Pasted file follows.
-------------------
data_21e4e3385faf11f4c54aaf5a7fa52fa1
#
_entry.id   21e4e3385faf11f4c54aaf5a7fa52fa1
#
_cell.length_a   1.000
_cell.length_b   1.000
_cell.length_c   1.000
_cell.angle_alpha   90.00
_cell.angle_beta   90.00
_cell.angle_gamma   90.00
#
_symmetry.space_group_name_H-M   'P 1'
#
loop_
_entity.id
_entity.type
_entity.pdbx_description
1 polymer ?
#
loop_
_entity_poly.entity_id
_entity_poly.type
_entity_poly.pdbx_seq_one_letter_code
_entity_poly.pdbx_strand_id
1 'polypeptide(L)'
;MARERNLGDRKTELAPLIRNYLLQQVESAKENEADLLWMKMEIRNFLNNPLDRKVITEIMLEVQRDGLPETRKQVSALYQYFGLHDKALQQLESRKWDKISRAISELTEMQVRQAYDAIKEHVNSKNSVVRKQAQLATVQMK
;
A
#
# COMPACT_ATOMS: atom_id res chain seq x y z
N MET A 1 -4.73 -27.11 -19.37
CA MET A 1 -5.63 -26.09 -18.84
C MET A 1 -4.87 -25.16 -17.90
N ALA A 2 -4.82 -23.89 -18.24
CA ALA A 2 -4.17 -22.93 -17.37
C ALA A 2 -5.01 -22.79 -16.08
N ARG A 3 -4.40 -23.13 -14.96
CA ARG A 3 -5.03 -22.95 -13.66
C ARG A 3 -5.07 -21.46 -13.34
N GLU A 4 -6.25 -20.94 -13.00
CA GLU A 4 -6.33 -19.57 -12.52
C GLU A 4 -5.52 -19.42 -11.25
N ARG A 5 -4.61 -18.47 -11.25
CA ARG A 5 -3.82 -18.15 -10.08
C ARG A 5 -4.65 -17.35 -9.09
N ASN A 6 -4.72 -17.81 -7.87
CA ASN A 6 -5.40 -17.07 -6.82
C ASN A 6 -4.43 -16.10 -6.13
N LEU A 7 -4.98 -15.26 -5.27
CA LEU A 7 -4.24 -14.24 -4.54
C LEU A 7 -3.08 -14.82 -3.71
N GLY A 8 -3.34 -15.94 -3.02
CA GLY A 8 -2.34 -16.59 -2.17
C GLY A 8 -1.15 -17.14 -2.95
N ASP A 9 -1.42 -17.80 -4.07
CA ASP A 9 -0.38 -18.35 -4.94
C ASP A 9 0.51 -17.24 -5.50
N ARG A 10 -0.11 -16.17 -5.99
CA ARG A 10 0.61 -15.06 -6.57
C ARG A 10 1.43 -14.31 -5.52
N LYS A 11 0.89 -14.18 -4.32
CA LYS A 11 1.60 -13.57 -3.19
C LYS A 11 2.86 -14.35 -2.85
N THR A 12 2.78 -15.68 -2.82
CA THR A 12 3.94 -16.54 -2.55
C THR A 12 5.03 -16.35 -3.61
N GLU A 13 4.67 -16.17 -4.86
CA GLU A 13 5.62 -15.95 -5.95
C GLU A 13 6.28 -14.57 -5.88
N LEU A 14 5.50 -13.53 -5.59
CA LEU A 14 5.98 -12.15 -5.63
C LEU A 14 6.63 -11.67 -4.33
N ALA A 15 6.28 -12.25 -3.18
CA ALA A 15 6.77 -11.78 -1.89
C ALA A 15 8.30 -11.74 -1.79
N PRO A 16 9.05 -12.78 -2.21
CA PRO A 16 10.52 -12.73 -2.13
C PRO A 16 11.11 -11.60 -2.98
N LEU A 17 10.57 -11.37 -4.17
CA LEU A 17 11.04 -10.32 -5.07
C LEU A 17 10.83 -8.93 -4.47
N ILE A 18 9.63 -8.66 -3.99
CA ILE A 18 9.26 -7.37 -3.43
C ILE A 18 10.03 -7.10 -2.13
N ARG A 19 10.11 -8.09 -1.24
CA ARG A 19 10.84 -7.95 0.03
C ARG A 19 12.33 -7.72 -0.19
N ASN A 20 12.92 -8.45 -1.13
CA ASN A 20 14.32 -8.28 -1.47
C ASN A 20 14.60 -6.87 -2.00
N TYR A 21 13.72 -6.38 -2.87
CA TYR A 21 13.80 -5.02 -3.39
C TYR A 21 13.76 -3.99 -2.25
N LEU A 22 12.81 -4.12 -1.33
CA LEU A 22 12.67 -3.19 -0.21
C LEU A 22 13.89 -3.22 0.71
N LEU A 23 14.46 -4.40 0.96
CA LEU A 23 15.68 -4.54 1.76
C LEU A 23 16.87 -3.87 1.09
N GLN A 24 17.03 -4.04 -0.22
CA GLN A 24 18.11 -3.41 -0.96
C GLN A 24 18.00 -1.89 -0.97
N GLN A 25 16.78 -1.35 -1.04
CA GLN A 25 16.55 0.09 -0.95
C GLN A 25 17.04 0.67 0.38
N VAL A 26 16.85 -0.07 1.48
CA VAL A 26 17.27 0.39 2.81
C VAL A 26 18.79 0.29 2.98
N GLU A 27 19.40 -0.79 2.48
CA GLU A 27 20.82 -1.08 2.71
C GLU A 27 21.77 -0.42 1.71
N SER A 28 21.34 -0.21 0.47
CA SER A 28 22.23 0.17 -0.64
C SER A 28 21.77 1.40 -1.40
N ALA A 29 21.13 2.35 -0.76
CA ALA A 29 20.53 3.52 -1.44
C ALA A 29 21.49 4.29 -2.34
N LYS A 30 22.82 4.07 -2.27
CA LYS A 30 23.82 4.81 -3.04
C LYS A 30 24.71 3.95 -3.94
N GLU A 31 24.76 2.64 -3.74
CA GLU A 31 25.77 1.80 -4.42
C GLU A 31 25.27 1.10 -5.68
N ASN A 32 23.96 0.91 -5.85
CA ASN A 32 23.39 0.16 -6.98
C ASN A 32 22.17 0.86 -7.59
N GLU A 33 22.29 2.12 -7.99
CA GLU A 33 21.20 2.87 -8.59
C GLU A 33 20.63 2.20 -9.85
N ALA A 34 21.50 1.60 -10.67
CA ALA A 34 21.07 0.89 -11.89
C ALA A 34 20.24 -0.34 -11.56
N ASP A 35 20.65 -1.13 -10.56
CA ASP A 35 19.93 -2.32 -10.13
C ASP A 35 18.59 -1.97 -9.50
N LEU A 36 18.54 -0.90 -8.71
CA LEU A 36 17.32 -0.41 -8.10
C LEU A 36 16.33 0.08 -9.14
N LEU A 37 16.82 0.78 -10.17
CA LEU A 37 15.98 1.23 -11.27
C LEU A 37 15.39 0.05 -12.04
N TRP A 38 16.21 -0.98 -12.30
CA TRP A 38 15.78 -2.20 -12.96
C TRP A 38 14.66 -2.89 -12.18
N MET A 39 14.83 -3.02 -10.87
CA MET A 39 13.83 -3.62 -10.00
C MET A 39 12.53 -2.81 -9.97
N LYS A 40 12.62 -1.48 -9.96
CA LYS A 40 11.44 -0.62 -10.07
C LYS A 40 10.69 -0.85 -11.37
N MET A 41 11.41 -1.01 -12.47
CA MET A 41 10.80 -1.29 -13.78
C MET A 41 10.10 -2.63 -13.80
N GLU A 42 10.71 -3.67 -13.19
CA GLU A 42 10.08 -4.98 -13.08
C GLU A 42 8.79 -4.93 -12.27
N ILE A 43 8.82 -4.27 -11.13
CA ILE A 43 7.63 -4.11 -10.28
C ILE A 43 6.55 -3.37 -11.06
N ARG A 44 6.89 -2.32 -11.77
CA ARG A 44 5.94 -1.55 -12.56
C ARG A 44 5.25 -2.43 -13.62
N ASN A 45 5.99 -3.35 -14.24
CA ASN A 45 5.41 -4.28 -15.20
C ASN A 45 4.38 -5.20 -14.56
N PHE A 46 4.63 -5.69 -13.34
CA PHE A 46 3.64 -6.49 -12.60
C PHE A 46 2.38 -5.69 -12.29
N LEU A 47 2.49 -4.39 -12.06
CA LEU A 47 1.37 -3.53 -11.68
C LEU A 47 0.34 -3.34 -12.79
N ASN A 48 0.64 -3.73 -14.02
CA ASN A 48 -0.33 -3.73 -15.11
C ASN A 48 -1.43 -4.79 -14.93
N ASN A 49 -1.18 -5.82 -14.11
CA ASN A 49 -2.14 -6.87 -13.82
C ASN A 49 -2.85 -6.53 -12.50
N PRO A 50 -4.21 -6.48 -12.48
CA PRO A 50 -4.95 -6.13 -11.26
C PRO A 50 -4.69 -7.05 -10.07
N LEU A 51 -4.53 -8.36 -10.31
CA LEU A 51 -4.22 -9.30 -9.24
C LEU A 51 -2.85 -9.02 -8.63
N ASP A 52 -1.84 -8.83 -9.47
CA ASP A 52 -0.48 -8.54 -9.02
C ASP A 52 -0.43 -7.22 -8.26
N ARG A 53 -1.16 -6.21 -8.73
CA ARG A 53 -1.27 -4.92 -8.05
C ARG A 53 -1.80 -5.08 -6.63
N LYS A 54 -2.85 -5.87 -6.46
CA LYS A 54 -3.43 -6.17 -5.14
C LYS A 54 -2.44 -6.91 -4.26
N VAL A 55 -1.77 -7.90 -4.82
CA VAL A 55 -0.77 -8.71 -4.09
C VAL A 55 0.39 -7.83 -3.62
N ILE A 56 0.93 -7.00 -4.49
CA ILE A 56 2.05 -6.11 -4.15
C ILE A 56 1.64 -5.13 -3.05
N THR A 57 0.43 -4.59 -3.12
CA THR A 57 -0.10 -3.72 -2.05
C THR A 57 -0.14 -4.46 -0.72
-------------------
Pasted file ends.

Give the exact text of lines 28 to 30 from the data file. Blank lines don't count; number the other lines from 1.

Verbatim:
A
#
# COMPACT_ATOMS: atom_id res chain seq x y z